J. F. Reimann
Superintendant – Hildesheim
This volume was also in the collection of another Lutheran Theologian, Johann Hilpert (1627-1680) in Coburg. This is the inscription:
“Liber Cosri inter Christianus esse rari stium verbit J. Hilpertur un disquis. de mutuam itus e.s.p.d. scribet et.al. hic Hilpertus A.C. 1696 quo tem pocc a Buxtorfi nondum erat editas.”
Hilpertus is likely speaking of Johann Hilpert (1627-1680) , a Lutheran theologian from Coburg. Since he was dead at the date of this writing likely the note is of an inventory of his theological books.
Finally, this volume met a censor later in the 18th century. Here is the information:
Post script: In preparing this post for publication, Footprints co-director Michelle Chesner realized that there may yet be another footprint to be identified, based on the stamp from the Jews’ College Library in the image above. Chesner knew that there had been sales of books from Jews College Library at Kestenbaum and Co. in the early 2000s, and she checked her backfile of Kestenbaum catalogs (which Chaim Meiselman did not have) to see if it appeared there. Sure enough, this book (confirmed by the description of the binding) was Lot 115 in Kestenbaum Sale 23, March 2004. This is just another example of how allowing multiple people to access the same data can allow for much more “value added” in the long run.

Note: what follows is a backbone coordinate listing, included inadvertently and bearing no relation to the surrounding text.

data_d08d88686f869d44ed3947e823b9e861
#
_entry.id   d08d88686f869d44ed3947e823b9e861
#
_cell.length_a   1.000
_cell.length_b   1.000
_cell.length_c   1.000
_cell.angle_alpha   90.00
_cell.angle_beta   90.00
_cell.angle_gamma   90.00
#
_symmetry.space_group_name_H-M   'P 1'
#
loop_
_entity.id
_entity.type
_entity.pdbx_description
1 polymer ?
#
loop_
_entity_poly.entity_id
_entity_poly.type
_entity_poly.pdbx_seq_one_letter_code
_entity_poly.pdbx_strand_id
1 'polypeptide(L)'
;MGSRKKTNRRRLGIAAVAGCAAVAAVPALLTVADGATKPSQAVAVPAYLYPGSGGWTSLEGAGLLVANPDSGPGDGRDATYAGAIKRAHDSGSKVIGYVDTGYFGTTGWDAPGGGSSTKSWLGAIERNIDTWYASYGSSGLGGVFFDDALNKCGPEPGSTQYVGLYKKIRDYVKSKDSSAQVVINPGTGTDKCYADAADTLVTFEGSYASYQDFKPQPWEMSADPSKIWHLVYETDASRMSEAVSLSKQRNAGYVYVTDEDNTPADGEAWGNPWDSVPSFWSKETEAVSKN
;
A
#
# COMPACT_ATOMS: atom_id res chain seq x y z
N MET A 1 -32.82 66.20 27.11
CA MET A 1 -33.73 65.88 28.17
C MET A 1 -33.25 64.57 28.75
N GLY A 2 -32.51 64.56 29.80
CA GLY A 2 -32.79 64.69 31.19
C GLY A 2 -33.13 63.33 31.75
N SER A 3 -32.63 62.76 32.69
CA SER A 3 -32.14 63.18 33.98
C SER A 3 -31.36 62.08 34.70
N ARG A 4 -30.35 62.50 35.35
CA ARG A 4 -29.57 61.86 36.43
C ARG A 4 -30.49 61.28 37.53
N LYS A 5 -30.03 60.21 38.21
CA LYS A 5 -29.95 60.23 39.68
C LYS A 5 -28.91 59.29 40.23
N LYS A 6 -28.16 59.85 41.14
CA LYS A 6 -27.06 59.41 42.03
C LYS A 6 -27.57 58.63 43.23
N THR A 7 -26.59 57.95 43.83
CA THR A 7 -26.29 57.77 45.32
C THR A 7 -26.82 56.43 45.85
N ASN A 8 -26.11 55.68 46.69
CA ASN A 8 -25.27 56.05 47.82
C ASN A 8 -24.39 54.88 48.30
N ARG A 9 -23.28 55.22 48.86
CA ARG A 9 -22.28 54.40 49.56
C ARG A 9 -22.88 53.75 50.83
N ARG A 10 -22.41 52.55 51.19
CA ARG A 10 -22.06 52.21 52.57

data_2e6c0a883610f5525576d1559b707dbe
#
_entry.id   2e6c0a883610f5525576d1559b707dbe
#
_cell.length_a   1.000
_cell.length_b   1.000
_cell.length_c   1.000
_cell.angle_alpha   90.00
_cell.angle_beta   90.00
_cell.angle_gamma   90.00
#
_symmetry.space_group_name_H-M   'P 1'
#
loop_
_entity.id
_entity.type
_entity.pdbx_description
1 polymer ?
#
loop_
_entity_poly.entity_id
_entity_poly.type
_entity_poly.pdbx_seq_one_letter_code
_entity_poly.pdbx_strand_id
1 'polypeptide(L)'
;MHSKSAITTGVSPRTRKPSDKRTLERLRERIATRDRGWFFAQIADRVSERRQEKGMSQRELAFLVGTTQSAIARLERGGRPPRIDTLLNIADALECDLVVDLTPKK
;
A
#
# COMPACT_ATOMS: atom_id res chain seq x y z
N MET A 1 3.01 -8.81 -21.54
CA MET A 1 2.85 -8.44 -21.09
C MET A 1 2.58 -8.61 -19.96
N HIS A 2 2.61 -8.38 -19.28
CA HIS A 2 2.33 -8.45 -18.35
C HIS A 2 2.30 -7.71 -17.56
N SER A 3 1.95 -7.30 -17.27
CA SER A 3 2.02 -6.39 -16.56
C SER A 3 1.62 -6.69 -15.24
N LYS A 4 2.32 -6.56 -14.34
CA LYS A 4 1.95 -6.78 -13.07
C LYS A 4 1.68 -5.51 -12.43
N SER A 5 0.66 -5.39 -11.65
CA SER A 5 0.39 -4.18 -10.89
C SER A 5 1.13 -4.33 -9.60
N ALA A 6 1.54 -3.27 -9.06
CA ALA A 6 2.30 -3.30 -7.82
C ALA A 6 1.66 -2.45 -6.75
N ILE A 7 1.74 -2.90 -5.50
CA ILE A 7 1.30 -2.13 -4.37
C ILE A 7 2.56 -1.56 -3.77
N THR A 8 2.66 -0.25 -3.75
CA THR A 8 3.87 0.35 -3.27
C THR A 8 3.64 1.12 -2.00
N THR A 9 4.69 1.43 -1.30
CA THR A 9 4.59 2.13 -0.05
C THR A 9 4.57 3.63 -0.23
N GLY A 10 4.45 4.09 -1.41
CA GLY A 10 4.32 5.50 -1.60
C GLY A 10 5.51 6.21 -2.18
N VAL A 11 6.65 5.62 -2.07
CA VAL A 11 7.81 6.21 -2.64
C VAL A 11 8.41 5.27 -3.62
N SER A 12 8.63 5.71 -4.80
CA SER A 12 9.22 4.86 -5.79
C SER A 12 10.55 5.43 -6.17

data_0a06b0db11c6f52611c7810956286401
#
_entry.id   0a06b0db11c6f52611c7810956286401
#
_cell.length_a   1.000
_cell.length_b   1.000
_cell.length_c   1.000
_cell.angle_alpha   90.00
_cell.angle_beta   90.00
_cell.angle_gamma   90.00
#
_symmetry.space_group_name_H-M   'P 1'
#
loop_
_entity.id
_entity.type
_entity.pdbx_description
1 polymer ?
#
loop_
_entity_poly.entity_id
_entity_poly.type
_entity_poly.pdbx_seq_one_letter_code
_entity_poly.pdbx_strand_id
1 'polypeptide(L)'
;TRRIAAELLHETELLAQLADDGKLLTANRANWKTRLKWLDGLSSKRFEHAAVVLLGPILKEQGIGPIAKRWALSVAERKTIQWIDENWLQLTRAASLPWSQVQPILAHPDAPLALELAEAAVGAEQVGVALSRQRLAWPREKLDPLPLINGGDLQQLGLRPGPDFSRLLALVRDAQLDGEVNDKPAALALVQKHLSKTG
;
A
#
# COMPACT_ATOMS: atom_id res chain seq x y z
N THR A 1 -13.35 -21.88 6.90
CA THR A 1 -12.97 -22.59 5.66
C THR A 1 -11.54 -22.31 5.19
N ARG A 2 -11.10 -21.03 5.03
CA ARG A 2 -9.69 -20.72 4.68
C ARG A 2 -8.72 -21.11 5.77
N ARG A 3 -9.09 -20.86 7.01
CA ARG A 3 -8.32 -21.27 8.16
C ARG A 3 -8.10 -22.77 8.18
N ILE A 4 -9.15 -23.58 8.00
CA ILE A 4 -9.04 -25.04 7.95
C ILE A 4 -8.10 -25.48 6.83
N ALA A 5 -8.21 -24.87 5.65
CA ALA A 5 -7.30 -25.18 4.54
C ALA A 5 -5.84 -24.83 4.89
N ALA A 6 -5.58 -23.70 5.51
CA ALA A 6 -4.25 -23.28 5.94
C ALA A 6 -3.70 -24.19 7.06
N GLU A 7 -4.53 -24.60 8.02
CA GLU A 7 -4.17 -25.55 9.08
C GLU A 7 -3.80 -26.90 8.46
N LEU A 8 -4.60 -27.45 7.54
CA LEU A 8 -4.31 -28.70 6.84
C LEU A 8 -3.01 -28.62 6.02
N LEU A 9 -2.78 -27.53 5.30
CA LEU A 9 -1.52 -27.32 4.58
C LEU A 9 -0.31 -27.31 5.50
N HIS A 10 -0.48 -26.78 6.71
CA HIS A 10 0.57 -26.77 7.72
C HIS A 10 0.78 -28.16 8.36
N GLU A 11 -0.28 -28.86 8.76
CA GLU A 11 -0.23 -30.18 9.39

Book 2: Yalkut Shim’oni, Livorno 1649-50
Contrast the previous detailed inscriptions with a copy of the large tome Yalkut Shimoni, published in 1649-50 in Livorno. My copy is without complete inscriptions or more traditional Footprints. However, it is clearly ex-library, and a fine copy; so I looked deeper.
The book is censored only for the beginning chapter of Genesis. That already gave me a clue that it wasn’t a traditional case of censorship; likely it was an aspect of ownership in the volume.
On close inspection, I found something very minute but telling.
On the opening chapter of Numbers, the text reads from the Midrash on the Well of Miriam. Thematically, the Midrash recounts that sustenance ended at the death of Moses, Aaron, and Miriam.
… והבאר בזכות מרים – והיכן היו עשויה כמין סלע/ the well, in the merit of Miriam, was composed ‘like a rock-form’.
The interpretation of this passage differs; as an example, Rashi writes that it was rock-hard, and it would roll along as the nation traveled.
Between the lines of my copy, this volume was inscribed with one word: ‘Ascon’. This is a Greco-Latin word directly referring to natural sponge-material; the meaning being that the owner interpreted it as not being a rock at all, but a natural absorbent (which was used to give off and store water in the desert).
No other inscriptions are on the entire volume.